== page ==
On the use of the term “fascistic”. I didn’t say protesting against British Army parades shows that dissident republicans are fascistic. I said elements of dissident republicanism are fascistic. The specific elements I’m referring to are CIRA and RIRA. I agree the term fascistic isn’t accurate enough to describe them. Please help me out here CLRers – neanderthal, barbaric, murderous? More words please to describe a tiny bunch of people representative of less than 1% of the population who believe they have the right to murder people they see as their opponents to further their political aims? More words to describe people whose fervent wish is that Northern Ireland can be returned to the hell that was the conflict of 1970-2000?


13. Jer - October 31, 2008

I read “I hope we are all Republicans.” I’m not. I’m a socialist in the same sense but it did put me thinking that there is merit in what he says. It is possible to argue in the broadest sense that Republicanism is a movement more focused on style of govt. whereas socialism is more focused on redistribution of wealth. Thats not to say that Republicanism does not mesh closely with socialism of vice versa. The key is in the broadest sense.
If Republicanism is a question of what governance then by neccessity it needs to add an economic component to it that serves its goals. Socialism would mesh closely then with Republicanism but would actually be a method drawn to it to meet its goals.
That in my mind does not mean republicans are faux socialists, not socialists etc but simply that Republicanism was not born socialist but saw in socialism a philospohy that would allow it to further articulate its vision.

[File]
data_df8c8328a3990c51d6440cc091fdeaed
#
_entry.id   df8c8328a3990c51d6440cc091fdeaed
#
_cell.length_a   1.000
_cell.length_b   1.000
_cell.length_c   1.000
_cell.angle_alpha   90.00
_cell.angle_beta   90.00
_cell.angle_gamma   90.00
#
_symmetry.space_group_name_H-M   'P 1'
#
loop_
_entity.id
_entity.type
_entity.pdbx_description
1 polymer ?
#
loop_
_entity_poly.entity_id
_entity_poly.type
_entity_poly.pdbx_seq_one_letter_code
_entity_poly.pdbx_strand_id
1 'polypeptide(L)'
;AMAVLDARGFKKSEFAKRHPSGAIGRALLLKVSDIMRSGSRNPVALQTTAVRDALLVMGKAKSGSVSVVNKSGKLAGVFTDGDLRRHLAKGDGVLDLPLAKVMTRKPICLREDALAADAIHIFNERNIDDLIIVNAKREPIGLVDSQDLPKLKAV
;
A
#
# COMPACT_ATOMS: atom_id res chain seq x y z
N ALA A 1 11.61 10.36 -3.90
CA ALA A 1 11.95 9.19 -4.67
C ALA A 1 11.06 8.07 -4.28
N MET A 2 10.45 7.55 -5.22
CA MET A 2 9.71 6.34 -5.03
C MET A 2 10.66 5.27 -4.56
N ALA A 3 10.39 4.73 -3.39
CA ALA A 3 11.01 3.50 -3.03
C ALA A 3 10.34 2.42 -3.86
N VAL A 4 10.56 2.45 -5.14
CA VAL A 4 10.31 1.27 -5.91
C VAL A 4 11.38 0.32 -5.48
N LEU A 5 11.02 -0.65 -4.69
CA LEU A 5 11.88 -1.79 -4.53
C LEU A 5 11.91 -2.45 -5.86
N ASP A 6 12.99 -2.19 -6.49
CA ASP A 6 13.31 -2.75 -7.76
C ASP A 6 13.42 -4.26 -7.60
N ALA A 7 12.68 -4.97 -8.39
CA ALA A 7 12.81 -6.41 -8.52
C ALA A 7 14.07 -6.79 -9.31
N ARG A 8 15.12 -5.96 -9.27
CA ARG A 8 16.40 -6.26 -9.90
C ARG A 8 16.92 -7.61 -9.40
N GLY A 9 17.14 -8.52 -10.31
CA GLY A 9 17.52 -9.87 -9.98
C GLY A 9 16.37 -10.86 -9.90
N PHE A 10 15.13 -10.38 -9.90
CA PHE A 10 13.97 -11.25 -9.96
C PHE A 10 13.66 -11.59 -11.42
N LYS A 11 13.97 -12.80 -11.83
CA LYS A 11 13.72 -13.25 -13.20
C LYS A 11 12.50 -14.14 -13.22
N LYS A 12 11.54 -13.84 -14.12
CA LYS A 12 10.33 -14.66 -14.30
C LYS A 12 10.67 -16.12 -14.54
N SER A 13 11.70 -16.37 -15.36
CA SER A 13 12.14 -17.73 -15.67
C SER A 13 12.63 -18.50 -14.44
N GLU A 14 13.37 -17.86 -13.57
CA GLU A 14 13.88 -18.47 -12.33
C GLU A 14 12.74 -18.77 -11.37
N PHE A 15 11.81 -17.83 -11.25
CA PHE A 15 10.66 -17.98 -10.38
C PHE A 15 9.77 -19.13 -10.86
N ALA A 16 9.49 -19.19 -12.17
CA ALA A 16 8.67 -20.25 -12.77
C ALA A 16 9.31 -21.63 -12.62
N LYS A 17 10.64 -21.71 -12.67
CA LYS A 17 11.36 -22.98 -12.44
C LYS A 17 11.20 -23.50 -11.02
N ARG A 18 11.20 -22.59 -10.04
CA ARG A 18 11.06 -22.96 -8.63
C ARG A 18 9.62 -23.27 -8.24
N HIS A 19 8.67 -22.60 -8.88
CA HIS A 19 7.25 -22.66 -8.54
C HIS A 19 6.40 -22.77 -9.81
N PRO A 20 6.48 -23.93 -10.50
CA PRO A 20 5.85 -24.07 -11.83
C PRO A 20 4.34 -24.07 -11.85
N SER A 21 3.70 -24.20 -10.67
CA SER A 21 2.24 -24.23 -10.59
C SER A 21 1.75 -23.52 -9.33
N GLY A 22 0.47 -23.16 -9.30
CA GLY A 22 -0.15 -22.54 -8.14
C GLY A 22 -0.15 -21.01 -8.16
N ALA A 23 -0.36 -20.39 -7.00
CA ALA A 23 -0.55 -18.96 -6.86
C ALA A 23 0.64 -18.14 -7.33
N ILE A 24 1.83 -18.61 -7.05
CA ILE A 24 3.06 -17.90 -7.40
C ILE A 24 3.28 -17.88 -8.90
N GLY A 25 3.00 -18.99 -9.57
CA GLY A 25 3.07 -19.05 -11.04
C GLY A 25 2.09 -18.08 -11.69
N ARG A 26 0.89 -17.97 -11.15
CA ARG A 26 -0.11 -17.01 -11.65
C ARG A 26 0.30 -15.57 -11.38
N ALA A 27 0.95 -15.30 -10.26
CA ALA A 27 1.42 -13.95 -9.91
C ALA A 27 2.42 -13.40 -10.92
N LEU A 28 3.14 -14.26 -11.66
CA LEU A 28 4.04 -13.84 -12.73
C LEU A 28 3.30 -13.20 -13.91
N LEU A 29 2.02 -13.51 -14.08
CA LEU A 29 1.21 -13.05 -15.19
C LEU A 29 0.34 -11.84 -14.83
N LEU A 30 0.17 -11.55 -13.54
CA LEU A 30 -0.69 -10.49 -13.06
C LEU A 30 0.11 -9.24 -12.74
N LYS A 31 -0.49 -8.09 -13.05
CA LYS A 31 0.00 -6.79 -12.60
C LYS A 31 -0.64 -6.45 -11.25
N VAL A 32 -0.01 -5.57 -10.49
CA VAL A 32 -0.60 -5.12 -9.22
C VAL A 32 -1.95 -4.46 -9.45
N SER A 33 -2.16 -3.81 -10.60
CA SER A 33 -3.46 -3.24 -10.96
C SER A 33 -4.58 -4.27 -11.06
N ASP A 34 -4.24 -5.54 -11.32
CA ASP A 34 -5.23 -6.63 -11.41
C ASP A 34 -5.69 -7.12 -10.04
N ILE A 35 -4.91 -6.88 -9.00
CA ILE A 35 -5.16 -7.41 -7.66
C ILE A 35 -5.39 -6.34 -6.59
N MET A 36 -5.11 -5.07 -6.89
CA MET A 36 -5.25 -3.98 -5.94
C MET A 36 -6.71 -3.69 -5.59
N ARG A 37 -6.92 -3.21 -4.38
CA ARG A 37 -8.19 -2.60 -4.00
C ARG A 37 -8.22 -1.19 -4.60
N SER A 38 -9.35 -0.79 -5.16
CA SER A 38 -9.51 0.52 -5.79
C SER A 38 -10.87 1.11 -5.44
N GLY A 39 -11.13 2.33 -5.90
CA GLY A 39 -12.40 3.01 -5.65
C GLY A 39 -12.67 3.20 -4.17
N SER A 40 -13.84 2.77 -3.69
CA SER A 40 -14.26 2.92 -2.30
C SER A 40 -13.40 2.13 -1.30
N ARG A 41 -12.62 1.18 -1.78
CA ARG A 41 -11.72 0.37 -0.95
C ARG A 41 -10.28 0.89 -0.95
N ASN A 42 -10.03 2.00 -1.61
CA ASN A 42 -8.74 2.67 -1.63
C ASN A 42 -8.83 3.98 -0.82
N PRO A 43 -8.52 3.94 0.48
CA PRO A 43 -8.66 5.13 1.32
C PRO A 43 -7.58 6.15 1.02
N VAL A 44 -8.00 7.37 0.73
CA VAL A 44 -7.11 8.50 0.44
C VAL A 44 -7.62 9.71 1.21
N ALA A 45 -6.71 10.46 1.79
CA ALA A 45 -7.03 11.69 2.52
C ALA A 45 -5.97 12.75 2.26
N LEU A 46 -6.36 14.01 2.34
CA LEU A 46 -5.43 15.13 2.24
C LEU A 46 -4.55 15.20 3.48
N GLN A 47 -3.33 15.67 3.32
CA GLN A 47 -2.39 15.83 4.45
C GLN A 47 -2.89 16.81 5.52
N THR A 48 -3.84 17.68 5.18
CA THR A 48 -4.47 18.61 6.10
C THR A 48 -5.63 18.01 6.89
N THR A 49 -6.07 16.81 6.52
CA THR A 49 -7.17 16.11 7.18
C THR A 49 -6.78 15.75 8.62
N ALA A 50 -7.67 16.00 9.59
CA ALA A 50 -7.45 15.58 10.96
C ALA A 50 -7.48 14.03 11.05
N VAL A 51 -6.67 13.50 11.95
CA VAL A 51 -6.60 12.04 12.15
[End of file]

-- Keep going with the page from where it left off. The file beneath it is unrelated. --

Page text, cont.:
Its an interesting point he raises.

I agree 100% with your point on fascistic.


14. Jer - October 31, 2008

I cant support your description of the conflict in the north as a nationalist murder campaign. You may not support the Republican movement but it would be a mistake to allow that to colour the conflict in that manner. Its simply inaccurate and borders on unintentional propaganda for one party to the conflict.

“In the US context, would saying “I’m not a republican, I’m a socialist” be illogical?”

True but then we are not in the US. In the US context to say you were a socialist would be to attempt to destroy you politically, a la Obama, but in Europe to say you are a socialist is to stand in the same room in a group as diverse as Proinsias to Joe Higgins. All terms are loosely, and contextually, defined whether they be socialist, republican or even liberal – a word that is so twisted its almost worthless as a description.


15. Garibaldy - October 31, 2008


What is your alternative description of the Provisional campaign? And does it differ from how you would see that of the INLA and its offshoot the IPLO?


16. Garibaldy - October 31, 2008

The Provos have announced they are changing their route. It’ll be on the local news at 1.30


17. Garibaldy - October 31, 2008

Basically the Provos have decided to hold their protest at the bottom of the Grosvenor Road after walking down it, which will keep them well away from the Army march, and away from the other protests. Clearly this is a welcome attempt to ease the situation.


18. Jer - October 31, 2008